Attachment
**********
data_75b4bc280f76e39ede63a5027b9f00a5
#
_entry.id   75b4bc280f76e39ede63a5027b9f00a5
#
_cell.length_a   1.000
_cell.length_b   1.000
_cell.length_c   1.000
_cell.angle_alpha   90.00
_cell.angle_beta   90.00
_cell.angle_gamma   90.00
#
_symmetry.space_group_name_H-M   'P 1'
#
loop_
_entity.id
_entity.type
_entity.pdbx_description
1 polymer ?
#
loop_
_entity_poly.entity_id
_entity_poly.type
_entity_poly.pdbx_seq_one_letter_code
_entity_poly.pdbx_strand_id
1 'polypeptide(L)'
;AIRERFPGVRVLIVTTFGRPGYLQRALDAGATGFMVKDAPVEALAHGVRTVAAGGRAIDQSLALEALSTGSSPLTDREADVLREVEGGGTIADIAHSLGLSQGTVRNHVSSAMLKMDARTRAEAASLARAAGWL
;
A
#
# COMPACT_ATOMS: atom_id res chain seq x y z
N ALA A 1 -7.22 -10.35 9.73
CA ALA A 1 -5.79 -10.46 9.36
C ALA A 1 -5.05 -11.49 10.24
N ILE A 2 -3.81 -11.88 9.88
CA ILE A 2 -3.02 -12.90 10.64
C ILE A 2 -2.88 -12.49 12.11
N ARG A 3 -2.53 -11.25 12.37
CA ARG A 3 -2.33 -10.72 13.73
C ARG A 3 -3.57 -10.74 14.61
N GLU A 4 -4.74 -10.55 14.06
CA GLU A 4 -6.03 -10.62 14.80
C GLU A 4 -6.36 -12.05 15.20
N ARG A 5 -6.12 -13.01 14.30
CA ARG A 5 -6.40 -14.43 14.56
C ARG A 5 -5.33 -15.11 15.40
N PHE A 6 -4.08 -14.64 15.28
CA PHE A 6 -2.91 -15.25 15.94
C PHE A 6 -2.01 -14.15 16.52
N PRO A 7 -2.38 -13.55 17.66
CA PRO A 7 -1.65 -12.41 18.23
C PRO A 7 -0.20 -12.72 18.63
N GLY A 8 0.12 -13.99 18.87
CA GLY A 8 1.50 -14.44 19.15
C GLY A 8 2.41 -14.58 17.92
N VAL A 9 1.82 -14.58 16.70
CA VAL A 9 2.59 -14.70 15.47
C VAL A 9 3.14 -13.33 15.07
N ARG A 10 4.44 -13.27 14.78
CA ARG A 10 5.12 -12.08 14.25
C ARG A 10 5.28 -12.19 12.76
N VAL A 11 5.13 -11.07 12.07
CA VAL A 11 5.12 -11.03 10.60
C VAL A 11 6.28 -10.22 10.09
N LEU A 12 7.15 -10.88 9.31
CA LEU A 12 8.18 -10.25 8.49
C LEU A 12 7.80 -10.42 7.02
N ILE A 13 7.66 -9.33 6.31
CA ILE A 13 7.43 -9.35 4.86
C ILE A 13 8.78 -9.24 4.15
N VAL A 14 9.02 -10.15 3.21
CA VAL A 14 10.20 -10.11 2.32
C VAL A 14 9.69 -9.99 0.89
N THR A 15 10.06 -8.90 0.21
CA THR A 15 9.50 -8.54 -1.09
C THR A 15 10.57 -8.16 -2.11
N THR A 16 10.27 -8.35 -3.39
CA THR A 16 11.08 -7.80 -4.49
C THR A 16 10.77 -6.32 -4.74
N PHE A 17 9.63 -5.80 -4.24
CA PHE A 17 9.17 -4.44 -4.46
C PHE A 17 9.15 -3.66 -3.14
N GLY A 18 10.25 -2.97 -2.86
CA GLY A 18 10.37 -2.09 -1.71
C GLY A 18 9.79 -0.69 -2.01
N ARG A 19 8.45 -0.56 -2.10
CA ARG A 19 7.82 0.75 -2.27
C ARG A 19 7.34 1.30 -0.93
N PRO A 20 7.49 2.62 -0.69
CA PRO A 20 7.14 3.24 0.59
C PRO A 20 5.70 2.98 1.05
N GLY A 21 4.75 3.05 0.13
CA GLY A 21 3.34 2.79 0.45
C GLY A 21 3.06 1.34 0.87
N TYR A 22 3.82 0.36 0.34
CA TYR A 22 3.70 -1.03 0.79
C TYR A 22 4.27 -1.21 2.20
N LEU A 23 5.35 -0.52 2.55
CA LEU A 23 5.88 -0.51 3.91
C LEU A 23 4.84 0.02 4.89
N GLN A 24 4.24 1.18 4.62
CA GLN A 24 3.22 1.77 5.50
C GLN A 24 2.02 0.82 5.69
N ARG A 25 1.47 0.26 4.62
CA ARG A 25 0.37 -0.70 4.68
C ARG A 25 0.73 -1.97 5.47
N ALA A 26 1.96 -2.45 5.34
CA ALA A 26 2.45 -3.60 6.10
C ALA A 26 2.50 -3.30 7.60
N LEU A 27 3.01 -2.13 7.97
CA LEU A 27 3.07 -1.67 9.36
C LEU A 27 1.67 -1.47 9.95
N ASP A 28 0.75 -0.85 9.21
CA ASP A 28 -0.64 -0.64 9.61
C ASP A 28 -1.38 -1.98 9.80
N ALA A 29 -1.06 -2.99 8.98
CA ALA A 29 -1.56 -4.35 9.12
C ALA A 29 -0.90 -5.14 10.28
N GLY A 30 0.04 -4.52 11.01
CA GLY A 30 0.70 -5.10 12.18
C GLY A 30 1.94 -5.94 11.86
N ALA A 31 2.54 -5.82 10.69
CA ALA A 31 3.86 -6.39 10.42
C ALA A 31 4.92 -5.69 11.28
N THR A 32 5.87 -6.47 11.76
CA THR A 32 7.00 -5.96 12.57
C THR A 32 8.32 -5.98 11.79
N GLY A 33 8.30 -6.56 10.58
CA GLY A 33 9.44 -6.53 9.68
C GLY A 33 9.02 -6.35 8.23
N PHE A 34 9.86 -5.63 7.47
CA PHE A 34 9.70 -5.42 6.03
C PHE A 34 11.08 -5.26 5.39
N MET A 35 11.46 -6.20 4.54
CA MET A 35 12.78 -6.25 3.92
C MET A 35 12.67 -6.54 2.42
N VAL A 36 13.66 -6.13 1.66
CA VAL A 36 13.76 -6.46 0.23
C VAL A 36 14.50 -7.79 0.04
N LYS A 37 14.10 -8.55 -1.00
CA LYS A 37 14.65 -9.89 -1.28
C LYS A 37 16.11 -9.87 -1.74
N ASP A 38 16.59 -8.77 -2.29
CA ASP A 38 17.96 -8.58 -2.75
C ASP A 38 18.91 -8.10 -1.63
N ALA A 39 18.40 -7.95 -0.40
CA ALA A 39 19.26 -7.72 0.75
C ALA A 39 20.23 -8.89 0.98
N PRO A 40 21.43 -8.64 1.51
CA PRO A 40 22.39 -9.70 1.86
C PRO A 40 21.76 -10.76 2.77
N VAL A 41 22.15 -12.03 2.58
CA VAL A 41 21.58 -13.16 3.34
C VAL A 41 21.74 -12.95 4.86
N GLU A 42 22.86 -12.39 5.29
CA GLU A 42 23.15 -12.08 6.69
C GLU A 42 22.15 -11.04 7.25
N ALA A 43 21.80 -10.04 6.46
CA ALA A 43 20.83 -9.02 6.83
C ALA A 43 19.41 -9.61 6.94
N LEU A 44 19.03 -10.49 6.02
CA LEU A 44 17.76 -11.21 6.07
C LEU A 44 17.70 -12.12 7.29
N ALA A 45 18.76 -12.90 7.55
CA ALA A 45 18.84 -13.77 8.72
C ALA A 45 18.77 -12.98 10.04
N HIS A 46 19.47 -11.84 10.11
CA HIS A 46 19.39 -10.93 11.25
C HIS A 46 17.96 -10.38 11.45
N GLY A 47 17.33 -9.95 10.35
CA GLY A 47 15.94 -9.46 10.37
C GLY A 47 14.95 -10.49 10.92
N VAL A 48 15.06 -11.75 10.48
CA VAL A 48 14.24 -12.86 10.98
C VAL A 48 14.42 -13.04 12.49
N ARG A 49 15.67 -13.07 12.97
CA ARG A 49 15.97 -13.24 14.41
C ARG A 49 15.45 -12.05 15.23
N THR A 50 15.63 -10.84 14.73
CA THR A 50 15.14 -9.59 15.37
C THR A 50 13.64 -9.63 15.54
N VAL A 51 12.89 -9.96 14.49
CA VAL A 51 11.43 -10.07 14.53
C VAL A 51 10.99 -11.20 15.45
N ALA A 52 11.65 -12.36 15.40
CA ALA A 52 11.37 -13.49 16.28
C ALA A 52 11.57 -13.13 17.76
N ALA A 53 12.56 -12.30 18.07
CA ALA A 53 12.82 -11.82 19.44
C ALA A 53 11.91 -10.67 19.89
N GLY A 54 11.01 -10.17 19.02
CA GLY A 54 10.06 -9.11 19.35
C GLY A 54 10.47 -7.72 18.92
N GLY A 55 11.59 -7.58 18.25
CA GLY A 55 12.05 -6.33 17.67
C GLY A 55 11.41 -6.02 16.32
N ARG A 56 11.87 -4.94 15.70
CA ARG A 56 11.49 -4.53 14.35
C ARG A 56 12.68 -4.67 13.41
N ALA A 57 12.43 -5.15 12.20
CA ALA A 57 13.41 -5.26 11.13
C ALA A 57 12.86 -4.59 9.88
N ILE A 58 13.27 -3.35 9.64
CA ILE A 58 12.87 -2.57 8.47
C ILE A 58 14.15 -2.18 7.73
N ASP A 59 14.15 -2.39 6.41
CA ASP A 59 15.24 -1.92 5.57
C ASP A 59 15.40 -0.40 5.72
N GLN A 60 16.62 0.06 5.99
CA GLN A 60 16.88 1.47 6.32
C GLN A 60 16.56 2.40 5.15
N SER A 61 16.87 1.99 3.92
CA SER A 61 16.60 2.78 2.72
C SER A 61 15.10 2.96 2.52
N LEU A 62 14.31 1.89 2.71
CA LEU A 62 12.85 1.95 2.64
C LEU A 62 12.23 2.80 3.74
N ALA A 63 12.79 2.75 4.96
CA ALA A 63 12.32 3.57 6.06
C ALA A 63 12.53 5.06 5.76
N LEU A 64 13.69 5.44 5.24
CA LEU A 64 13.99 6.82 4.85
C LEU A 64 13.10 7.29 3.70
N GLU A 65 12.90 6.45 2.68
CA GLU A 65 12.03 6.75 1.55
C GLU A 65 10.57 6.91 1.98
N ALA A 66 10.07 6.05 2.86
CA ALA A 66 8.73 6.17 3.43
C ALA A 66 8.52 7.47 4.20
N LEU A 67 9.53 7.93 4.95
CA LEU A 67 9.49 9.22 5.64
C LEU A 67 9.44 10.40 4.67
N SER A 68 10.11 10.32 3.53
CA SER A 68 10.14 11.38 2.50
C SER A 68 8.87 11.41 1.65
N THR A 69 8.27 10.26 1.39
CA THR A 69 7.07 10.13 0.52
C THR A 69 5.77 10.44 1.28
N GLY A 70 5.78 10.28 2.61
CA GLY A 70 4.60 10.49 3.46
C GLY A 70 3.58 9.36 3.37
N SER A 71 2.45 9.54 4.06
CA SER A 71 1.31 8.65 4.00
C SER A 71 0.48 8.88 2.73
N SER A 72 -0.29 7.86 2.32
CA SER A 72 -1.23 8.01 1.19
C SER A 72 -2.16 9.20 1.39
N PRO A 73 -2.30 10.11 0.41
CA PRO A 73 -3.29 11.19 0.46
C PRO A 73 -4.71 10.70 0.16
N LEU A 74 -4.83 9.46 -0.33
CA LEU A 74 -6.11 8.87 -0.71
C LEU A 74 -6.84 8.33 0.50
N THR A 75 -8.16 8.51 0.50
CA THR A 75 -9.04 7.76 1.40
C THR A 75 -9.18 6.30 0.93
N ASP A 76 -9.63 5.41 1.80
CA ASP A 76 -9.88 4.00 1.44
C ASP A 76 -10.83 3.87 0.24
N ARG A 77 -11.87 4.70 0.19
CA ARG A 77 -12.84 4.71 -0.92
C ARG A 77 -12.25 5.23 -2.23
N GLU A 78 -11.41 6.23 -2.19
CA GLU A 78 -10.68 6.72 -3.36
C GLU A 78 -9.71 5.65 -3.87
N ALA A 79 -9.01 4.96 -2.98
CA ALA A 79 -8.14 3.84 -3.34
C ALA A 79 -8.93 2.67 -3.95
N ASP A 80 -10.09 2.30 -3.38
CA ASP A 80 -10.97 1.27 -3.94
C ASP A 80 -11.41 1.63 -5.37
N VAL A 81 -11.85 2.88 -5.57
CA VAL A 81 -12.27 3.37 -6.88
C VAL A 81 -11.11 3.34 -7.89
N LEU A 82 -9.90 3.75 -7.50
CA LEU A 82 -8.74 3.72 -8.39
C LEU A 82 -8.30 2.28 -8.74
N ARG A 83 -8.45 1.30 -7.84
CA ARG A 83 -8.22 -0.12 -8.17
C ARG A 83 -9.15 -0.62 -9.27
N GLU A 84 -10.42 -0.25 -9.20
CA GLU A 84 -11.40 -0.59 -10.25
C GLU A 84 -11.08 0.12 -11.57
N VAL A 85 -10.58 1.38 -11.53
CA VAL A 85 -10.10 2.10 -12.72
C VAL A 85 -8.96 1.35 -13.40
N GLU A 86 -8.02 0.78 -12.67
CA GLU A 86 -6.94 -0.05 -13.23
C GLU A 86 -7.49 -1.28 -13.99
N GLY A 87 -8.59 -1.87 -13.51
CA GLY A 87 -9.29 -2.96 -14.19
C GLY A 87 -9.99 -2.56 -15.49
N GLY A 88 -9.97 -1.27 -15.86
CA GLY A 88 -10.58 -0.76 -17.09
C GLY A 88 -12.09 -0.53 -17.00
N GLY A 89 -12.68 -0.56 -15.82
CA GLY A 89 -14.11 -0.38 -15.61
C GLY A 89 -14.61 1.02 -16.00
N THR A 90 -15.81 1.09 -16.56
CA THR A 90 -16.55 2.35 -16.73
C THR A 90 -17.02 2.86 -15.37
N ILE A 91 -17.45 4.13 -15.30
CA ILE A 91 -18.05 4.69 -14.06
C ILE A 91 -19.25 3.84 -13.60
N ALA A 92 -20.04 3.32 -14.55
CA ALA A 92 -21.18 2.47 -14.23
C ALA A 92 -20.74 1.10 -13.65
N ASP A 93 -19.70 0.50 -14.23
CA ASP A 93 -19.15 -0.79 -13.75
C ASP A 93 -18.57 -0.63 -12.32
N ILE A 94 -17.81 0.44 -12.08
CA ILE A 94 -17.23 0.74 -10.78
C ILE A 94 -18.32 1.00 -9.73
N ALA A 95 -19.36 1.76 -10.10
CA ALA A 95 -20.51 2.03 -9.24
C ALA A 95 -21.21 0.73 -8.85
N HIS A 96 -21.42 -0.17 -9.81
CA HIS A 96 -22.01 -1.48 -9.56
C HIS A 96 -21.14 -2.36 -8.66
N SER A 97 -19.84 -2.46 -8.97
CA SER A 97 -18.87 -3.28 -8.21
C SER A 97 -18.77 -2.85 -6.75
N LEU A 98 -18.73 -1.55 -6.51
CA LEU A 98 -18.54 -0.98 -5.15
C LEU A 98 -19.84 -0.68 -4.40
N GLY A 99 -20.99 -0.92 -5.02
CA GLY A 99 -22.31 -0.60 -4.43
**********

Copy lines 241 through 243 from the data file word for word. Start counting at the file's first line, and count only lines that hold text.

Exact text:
N SER A 71 2.45 9.54 4.06
CA SER A 71 1.31 8.65 4.00
C SER A 71 0.48 8.88 2.73